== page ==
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Hamptons Life

Jun 27, 2011 12:07 PMPublication: The East Hampton Press & The Southampton Press

Top Residential Water Consumers On South Fork

Jun 27, 2011 12:29 PM

Water surrounds the East End, but at many local properties, it is often guzzled in quantities as grand as the homes that grace them. And according to information provided by the Suffolk County Water Authority, excessive consumption, particularly in extreme heat, strains the whole system.

Right now, the authority (SCWA) is in the process of acquiring land for additional wells in the Southampton area to keep pace with the high demand here on the East End and beyond. A drought in July 2010 coincided with a record-shattering day for water consumption county wide, causing the SCWA to pump 500,000 gallons per minute on July 16 to keep pace with demand.

But the demand for water is stretching resources all over. A special National Geographic report on water, published last year, states that aquifers are being drained much more quickly than the natural recharge rate.

According to data obtained by The Press via a Freedom of Information Act request to the SCWA, the four biggest residential consumers of public water in Southampton and East Hampton towns in 2010 used 54.9 million gallons of water combined—more than half the amount of water in Southampton Village’s Lake Agawam alone. Those who get their water from private wells were not included in the SCWA data.

The high demand has led to low water pressure, usually around 4 a.m., which Southampton Village Mayor Mark Epley called a “health hazard and safety issue” that affects the potable water pressure at Southampton Hospital and the pressure in the fire mains.

“It also impacts every building that has sprinklers,” Mayor Epley said.

The average customer in Suffolk County uses approximately 160,000 gallons of water annually, according to Tim Motz, director of communications for the SCWA. Yet the top East End consumers far outstrip that number—and often for homes that are lived in only seasonally.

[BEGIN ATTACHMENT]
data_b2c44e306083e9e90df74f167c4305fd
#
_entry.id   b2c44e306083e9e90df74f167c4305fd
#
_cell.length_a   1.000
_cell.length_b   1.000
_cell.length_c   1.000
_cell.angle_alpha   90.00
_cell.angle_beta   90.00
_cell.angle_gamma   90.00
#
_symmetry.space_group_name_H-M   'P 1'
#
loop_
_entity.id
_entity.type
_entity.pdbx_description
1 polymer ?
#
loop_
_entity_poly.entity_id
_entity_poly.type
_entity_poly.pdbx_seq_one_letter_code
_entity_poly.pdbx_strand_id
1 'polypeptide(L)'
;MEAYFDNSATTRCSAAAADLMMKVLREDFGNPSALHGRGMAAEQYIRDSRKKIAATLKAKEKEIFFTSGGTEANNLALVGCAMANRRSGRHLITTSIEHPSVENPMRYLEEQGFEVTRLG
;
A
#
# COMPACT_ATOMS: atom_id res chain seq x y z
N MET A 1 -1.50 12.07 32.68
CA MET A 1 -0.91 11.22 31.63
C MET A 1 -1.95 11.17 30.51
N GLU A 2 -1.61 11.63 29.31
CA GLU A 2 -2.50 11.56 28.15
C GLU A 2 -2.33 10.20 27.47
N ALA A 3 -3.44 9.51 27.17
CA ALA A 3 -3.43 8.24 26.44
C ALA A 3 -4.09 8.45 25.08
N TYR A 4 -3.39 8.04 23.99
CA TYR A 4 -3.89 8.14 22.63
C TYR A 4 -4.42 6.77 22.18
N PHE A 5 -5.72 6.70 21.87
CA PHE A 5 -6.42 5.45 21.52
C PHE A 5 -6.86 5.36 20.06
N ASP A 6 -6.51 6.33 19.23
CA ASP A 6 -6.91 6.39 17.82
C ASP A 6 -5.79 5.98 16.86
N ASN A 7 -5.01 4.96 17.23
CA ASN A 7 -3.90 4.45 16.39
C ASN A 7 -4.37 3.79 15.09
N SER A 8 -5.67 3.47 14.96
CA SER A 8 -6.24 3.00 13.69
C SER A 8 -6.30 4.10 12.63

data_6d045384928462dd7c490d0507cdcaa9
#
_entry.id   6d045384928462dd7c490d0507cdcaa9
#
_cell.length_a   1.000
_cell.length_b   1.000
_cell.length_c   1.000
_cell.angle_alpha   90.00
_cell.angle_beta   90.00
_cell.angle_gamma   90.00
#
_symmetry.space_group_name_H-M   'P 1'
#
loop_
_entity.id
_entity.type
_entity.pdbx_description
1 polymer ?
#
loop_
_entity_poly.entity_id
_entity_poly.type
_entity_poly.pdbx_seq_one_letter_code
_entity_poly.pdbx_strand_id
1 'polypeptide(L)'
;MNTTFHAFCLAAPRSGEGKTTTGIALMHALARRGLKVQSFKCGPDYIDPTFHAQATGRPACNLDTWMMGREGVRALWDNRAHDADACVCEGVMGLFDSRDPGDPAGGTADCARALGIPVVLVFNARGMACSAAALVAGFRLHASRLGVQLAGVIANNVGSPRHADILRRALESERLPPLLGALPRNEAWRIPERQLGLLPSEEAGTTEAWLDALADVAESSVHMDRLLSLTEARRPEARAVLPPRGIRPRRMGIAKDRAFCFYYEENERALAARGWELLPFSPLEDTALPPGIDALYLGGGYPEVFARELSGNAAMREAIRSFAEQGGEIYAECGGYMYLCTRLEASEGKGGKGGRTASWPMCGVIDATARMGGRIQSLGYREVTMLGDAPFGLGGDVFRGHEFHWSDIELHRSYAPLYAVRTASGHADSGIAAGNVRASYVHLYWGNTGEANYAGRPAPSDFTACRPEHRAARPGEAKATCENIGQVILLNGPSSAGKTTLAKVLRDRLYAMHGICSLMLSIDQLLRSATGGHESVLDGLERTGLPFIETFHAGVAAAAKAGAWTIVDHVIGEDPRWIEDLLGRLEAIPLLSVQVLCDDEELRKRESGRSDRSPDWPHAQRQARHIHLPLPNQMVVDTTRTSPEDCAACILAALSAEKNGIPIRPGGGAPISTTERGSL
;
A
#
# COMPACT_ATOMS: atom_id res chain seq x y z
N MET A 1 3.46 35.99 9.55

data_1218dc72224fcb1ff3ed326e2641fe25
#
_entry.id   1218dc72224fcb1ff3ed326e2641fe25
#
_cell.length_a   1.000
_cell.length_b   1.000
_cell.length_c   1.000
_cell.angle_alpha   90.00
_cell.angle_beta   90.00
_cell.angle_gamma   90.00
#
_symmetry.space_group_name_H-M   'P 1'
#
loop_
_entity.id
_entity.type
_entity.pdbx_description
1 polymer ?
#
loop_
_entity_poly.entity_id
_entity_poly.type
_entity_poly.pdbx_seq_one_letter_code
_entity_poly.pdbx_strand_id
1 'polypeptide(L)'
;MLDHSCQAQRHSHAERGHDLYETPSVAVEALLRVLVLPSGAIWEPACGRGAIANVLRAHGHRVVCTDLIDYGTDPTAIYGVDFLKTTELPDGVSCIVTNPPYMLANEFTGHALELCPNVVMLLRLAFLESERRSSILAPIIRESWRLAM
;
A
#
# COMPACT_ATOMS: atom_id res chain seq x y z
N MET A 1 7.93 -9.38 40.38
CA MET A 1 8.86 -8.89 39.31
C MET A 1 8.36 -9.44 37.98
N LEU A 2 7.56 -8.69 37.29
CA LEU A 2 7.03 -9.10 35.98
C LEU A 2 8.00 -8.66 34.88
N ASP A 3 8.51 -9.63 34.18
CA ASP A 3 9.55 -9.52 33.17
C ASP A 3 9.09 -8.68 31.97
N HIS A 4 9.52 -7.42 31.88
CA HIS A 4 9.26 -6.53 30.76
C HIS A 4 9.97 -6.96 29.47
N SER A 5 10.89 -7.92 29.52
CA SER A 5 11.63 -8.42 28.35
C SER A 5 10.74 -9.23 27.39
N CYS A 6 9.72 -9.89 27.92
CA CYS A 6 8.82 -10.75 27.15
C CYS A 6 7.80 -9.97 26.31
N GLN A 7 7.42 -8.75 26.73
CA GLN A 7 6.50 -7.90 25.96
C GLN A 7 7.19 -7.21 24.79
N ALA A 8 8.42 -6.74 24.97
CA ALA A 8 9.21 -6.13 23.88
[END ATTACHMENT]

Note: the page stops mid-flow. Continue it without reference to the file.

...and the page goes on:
The top consumer of public water on the East End last year—Millard Drexler, the chairman and CEO of the clothing and accessories retailer J. Crew Group, whose home is on Ocean Road in Bridgehampton—exceeded the county average by more than 115 times, according to SCWA data. His $10 million, 6-acre property consumed 18.4 million gallons of water in the last calendar year.

The second largest residential water consumer was Andrew Zaro’s Rosehill Road property in Water Mill. The chairman of Westchester County-based Cavalry Portfolio Services. Mr. Zaro’s property is listed as using 13.5 million gallons of water.

The biggest water user in East Hampton Town—and third overall on the East End—was listed under the “Estate of Bruce Wasserstein” on Amagansett’s Further Lane. Mr. Wasserstein, an investment banker and businessman and former CEO of the investment bank Lazard, died in 2009. His estate, however, drank up nearly 13 million gallons of water last year.

Of the top 10 residential public water users in Southampton Town, six are in Southampton Village, and of those, three are on oceanfront Meadow Lane. Linda Wachner’s Meadow Lane property was third in Southampton Town at nearly 8 million gallons used in 2010; followed by Robin Pickett’s Great Plains Road property in the village at 5.3 million gallons; Ira Drukier’s Gin Lane property in the village drew just over 4.9 million gallons, Ian Schrager’s Meadow Lane property, used 4.8 million gallons; Kenneth Lonergan’s Matthews Lane property in Bridgehampton used almost 4.8 million gallons; Joseph Gurrera’s Hayground Road property in Bridgehampton consumed nearly 4.4 million gallons; JAF 616 Ox Pasture Holdings’ Ox Pasture Road property in the village drank up just over 4.2 million gallons; and one of Robert Sillerman’s properties on Meadow Lane in the village (it is reported that he owns at least three properties on that street) poured through a bit more than 3.9 million gallons last year.

The top 10 water users in East Hampton, in general, had lower rates of consumption than in Southampton Town, and six of the top 10 were in Montauk.

In addition to Bruce Wasserstein’s estate, East Hampton’s top water users were Dwight Anderson’s Cross Highway property in Amagansett, which drank up approximately 10.1 million gallons; Geraldine Gottesman’s Briar Patch Road property in East Hampton Village used nearly 7.9 million gallons; Daniel J. Cahill’s Hamilton Drive property in Montauk went through almost 1.1 million gallons; Stephen Thieke’s Wills Point Road property in Montauk used just over 896,000 gallons; Gloria Prager’s North Farragut Road property in Montauk consumed approximately 846,500 gallons; Scott Schneider’s Old Montauk Highway property in Montauk at soaked up 790,000 gallons; Wen Gamba’s Lincoln Road property in Montauk used approximately 756,700 gallons; Ana P. Gonzalez-Leon’s Accabonac Road property in East Hampton consumed just over 746,000 gallons; and David Gahan’s South Davis Avenue property in Montauk consumed approximately 717,700 gallons.